A material's ability to withstand shock loading as measured during a test in which a specimen is fractured.
To saturate the voids and interstices of a reinforcement with resin.
Physical and mechanical discontinuity occurring within a material or part.
In the original position; in filament winding, designates a mandrel that remains in place after winding, as opposed to a mandrel that is removed after winding. In pipe repair, a type of repair that does not require pipe excavation; rather a composite sleeve is inserted into the existing pipe through a manhole.
A chemical additive that slows or delays a cure cycle.
A method of forming a plastic to the desired shape by forcibly injecting the polymer into a mold.
System in which heating elements are built into a tool, forming part of the tool and usually eliminating the need for an oven or autoclave as a heat source.
The plane formed when two material surfaces make contact: in glass fibers, for instance, the area at which the glass and sizing meet; in a laminate, the area at which the reinforcement and laminating resin meet.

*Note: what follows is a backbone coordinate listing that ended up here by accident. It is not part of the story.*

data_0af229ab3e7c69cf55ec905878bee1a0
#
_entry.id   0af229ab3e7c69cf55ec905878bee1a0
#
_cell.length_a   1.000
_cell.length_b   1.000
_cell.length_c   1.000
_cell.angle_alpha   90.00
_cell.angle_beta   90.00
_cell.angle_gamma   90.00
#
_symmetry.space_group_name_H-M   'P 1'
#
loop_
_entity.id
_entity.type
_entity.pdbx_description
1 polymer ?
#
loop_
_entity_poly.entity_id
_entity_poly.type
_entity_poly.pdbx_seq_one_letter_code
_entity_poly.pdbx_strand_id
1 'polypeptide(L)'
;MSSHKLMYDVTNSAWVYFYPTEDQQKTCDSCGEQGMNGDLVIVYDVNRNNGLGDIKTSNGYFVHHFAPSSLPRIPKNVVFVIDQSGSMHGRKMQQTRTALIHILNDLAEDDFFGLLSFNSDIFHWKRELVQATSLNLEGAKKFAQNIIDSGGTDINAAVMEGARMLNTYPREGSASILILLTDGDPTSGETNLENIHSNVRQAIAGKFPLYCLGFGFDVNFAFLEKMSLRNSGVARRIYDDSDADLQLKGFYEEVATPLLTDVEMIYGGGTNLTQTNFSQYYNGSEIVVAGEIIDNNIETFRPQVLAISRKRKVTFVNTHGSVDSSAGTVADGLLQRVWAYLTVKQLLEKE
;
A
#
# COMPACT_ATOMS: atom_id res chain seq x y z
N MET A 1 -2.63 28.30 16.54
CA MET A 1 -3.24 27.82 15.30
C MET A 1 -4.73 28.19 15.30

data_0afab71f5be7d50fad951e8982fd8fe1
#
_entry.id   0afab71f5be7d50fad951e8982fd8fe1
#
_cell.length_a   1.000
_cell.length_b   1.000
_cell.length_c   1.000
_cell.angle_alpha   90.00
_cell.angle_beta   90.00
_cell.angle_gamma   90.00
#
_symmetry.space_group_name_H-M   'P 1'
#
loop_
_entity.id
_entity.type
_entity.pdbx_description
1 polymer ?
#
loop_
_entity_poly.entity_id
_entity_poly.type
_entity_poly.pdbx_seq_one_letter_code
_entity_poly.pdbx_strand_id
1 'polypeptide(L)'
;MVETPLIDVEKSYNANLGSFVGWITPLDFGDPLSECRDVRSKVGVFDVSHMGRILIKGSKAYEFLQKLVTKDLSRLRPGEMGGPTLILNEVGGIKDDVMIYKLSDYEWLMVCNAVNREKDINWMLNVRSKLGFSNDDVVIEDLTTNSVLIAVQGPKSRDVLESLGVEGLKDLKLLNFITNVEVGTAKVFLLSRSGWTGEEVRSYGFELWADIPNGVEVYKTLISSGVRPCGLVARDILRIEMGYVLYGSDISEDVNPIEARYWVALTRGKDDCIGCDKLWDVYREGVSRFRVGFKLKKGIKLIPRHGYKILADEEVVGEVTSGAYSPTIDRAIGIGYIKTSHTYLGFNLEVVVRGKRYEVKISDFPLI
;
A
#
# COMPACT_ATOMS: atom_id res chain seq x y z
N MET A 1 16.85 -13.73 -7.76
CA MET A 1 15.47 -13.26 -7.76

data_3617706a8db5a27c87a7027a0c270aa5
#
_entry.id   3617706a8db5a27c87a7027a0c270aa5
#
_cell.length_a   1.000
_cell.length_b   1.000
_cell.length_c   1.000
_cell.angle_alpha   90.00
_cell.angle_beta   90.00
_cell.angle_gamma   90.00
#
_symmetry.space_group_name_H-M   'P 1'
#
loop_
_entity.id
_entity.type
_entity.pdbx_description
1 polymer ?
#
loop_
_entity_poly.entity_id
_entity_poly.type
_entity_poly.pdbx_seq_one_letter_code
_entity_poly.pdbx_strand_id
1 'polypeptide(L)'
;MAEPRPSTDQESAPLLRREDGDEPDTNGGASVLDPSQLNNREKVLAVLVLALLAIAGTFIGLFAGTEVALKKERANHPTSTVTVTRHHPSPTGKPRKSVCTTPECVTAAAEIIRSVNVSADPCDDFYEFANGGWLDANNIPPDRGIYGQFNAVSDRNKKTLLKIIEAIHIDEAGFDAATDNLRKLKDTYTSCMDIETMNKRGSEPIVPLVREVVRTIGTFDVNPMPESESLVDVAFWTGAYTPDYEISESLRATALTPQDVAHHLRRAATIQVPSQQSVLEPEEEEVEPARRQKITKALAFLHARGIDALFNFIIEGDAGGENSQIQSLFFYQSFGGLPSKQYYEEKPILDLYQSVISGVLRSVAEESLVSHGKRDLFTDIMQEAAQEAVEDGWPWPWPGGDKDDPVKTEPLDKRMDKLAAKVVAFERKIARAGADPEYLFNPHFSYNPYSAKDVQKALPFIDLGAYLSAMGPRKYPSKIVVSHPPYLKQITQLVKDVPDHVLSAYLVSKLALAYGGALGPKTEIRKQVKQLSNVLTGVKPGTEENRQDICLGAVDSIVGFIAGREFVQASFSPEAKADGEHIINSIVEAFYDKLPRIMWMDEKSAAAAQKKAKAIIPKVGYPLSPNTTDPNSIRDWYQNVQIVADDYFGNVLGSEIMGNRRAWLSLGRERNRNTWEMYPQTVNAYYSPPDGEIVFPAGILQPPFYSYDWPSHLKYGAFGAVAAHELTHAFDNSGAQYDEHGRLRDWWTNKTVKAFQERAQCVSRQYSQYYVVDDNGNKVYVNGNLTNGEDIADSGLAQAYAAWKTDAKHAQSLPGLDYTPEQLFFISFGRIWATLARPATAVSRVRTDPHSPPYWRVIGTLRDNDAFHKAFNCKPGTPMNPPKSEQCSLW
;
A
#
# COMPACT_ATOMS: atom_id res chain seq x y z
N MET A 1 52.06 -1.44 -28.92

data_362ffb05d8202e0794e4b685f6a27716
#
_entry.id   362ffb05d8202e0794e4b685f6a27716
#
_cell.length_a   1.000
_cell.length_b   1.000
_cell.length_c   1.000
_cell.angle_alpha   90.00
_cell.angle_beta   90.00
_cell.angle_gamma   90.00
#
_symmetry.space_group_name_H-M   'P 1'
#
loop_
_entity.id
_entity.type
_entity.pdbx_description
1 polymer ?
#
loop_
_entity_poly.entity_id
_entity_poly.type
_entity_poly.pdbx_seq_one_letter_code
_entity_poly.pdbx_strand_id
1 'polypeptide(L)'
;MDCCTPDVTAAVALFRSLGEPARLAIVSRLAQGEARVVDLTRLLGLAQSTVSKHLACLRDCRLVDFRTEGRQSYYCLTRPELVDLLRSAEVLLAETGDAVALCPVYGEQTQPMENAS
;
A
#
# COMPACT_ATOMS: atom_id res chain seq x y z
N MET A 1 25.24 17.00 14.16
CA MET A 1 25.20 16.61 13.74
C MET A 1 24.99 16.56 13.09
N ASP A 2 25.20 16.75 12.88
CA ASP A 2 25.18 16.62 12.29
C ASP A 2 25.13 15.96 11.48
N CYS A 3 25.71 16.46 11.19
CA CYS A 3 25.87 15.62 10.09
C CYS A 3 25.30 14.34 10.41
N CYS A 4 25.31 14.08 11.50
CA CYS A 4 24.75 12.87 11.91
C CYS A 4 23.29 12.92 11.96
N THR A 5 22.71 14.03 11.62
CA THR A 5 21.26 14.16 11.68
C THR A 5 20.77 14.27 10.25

Existing or occurring between two or more adjacent laminae in a laminate.
Shearing force that produces displacement between two laminae along the plane of their interface.
Existing or occurring within a single lamina in a laminate.
Capable of swelling or enlarging. In reference to fire-retardants, describes a layer or coating of material designed to swells or thicken in order to form a more effective barrier to heat and/or flame when exposed to either.
Fiber directionality with uniform properties in all directions, independent of the direction of applied load.
A laminate in which the strength properties are equal in all directions, such as contact-molded laminates or metals.